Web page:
Frederick Maning


Frederick Maning
Frederick Maning

Frederick Edward Maning (1811/12?–1883) was born in Ireland and arrived at Hokianga in 1833. He married into the local Māori tribe, acquired land, and set up as a trader.

He fitted easily into the role of a rough and ready "Pākehā-Māori" - a man equally at home in both worlds. He opposed the Treaty of Waitangi when it was brought to Hokianga in 1840, partly because he felt that Māori culture and British institutions could not mix, and partly because he feared that British sovereignty would end land speculation. He also despised the English missionaries who were likely to influence the new Lieutenant-Governor, William Hobson.

After working in the timber and gum trade in the 1850s, Maning was in 1865 made a judge of the newly constituted Native Land Court, a position he held until 1876.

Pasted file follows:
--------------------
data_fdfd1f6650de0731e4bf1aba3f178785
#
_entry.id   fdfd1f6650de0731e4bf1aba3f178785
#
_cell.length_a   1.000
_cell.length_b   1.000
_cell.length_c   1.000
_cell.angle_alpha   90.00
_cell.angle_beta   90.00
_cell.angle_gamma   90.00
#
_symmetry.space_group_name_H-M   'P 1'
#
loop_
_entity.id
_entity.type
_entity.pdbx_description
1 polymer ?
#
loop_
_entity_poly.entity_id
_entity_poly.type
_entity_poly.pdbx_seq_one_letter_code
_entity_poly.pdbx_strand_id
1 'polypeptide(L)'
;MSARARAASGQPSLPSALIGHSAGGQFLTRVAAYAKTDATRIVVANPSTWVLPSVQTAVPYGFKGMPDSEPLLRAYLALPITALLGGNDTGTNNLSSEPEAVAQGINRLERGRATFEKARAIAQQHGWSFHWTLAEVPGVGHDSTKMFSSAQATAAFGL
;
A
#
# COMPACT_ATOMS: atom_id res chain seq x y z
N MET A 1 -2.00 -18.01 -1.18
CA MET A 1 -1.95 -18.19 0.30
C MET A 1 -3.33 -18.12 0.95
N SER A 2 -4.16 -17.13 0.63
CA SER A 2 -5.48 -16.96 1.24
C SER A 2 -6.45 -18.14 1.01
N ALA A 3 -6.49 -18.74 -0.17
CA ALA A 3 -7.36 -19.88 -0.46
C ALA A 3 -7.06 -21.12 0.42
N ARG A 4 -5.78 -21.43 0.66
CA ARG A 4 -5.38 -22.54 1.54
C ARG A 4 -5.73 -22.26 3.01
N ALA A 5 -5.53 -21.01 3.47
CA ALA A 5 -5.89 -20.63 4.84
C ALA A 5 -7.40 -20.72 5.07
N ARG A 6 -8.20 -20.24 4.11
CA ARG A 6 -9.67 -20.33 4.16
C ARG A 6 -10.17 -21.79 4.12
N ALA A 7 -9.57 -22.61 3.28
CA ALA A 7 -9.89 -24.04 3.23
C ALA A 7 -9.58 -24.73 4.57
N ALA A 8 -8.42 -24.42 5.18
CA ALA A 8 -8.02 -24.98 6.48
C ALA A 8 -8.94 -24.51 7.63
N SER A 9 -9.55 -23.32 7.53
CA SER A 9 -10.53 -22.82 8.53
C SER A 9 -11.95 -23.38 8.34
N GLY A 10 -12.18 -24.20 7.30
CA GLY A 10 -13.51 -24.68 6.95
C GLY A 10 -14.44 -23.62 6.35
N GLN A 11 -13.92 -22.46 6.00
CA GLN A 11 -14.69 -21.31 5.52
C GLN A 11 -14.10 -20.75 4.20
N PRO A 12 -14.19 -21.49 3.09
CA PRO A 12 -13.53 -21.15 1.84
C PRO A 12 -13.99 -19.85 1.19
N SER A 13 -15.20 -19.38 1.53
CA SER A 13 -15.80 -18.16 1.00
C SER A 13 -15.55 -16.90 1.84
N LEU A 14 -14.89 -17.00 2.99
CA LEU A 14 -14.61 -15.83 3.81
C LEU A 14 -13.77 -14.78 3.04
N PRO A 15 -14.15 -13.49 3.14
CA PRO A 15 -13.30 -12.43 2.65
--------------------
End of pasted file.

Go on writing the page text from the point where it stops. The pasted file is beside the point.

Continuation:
Maning became alienated from Māori as he grew older. He resented criticism of his judgments, and was dismissive of Māori protest movements that developed in the north during the 1870s. He is best known today as an author. His books Old New Zealand, and A History of the War in the North, have become New Zealand classics.

Adapted from the DNZB biography by David Colquhoun

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